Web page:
Angiotensin converting enzyme 2 (ACE2) and transmembrane protease serine 2 (TMPRSS2), two receptors on the cell membrane of bronchial epithelial cells, are indispensable for severe acute respiratory syndrome coronavirus 2 (SARS-CoV-2) infection. ACE2 receptor is increased among aged, males, and smokers. As smoking upsurges ACE2 expression, chronic obstructive pulmonary disease (COPD) patients are prone to SARS-CoV-2 infection, and are at a higher risk for severe forms of COVID-19 (coronavirus disease 2019) once infected. The expression of ACE2 and TMPRSS2 in asthma patients is identical (or less common) to that of healthy participants. ACE2 especially, tends to be low in patients with strong atopic factors and in those with poor asthma control. Therefore, it could be speculated that asthma patients are not susceptible to COVID-19. Epidemiologically, asthma patients are less likely to suffer from COVID-19, and the number of hospitalized patients due to exacerbation of asthma in Japan is also clearly reduced during the COVID-19 pandemic; therefore, they are not aggravating factors for COVID-19. Related academic societies in Japan and abroad still lack clear evidence regarding asthma treatment during the COVID-19 pandemic, and rec...Continue Reading
Regional, age and respiratory-secretion-specific prevalence of respiratory viruses associated with asthma exacerbation: a literature review
SARS-CoV-2 Cell Entry Depends on ACE2 and TMPRSS2 and Is Blocked by a Clinically Proven Protease Inhibitor
ACE-2 Expression in the Small Airway Epithelia of Smokers and COPD Patients: Implications for COVID-19
The impact of COPD and smoking history on the severity of COVID-19: A systemic review and meta-analysis
COVID-19-related Genes in Sputum Cells in Asthma. Relationship to Demographic Features and Corticosteroids.
Characteristics and Clinical Outcomes of Adult Patients Hospitalized with COVID-19 - Georgia, March 2020
Cigarette Smoke Exposure and Inflammatory Signaling Increase the Expression of the SARS-CoV-2 Receptor ACE2 in the Respiratory Tract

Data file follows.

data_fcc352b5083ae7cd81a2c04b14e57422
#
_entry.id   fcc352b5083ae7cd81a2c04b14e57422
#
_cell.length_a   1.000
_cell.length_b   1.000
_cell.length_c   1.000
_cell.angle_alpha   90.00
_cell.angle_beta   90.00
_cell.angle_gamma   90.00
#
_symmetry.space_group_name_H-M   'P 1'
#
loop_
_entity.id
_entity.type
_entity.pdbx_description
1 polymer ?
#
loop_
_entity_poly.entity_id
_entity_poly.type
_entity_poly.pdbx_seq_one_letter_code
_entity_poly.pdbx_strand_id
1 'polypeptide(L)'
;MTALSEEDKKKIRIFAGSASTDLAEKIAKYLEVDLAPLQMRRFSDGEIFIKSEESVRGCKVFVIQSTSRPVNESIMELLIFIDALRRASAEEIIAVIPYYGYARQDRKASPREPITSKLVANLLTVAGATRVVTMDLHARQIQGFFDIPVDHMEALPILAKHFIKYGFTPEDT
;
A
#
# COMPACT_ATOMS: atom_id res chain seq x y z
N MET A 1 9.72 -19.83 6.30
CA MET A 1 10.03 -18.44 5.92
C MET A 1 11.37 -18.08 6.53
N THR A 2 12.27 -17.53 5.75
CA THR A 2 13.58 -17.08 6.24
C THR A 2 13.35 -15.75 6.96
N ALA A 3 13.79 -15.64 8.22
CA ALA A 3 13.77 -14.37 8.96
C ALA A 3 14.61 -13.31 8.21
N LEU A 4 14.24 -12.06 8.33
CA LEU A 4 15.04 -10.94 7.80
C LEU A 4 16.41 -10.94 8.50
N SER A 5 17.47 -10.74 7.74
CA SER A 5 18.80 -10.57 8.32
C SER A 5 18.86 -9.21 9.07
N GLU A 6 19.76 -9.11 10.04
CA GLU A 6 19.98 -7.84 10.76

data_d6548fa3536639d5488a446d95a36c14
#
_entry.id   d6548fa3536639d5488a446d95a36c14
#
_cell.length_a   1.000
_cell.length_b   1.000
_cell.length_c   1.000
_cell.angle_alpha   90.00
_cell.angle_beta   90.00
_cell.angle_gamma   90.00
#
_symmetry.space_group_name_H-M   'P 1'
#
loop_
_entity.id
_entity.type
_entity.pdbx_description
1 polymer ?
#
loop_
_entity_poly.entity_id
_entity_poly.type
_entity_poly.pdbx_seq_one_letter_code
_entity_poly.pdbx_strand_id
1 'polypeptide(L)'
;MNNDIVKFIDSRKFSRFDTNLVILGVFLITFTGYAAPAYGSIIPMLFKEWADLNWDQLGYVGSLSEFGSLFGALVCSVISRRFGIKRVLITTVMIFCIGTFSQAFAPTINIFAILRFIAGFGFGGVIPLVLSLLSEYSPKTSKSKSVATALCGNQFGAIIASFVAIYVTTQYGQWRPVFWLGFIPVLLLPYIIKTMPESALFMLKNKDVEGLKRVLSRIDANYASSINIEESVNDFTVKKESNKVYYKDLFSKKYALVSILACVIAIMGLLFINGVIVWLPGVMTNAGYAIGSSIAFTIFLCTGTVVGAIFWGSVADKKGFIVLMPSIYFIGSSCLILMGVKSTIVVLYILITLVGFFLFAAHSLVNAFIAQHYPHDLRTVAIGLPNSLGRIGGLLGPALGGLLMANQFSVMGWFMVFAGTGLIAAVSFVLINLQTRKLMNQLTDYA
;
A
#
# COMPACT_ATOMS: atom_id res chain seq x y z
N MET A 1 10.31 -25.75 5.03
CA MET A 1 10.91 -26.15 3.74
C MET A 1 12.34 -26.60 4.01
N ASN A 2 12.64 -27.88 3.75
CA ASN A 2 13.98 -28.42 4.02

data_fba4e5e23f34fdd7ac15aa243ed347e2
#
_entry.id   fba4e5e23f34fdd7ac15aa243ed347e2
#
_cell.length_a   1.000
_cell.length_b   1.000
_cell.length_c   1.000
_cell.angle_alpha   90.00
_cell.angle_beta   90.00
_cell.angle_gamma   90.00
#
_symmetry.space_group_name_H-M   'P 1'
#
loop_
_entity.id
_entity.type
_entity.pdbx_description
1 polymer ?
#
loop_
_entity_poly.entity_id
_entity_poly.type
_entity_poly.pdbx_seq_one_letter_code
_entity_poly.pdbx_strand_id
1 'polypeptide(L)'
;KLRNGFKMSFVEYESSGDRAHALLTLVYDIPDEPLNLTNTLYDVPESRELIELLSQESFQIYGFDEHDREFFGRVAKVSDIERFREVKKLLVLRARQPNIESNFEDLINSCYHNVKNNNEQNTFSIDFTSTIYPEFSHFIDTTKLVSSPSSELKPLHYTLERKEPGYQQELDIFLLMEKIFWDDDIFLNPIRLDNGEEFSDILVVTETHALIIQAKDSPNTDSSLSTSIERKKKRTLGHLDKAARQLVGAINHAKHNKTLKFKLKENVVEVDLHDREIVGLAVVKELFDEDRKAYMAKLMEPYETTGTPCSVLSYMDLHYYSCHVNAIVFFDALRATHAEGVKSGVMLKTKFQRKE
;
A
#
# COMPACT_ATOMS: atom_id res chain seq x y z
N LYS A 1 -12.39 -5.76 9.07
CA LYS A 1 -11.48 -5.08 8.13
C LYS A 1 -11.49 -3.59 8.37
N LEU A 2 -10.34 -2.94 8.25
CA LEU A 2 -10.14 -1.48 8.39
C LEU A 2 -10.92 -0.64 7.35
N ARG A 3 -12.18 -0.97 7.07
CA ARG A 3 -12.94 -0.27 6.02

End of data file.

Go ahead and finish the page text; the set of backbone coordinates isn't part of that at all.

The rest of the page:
Considerations on Biologicals for Patients with allergic disease in times of the COVID-19 pandemic: an EAACI Statement
Prevalence and characterization of asthma in hospitalized and nonhospitalized patients with COVID-19.
Cohort of Four Thousand Four Hundred Four Persons Under Investigation for COVID-19 in a New York Hospital and Predictors of ICU Care and Ventilation
Asthma prevalence in patients with SARS-CoV-2 infection detected by RT-PCR not requiring hospitalization
Characteristics and outcomes of asthmatic patients with COVID-19 pneumonia who require hospitalisation
Coronavirus Disease 2019 (COVID-19) Infections Among Healthcare Workers, Los Angeles County, February-May 2020.
Risk of COVID-19-related death among patients with chronic obstructive pulmonary disease or asthma prescribed inhaled corticosteroids: an observational cohort study using the OpenSAFELY platform.
Outcome of Hospitalization for COVID-19 in Patients with Interstitial Lung Disease. An International Multicenter Study.
Efficacy and Safety of Inhaled Ciclesonide in Treating Patients With Asymptomatic or Mild COVID-19 in the RACCO Trial: Protocol for a Multicenter, Open-label, Randomized Controlled Trial
Asthma in a large COVID-19 cohort: Prevalence, features, and determinants of COVID-19 disease severity.
Erratum: COVID-19-related Genes in Sputum Cells in Asthma: Relationship to Demographic Features and Corticosteroids
This feed focuses in Asthma in which your airways narrow and swell. This can make breathing difficult and trigger coughing, wheezing and shortness of breath.
Allergy and Asthma
Allergy and asthma are inflammatory disorders that are triggered by the activation of an allergen-specific regulatory t cell. These t cells become activated when allergens are recognized by allergen-presenting cells. Here is the latest research on allergy and asthma.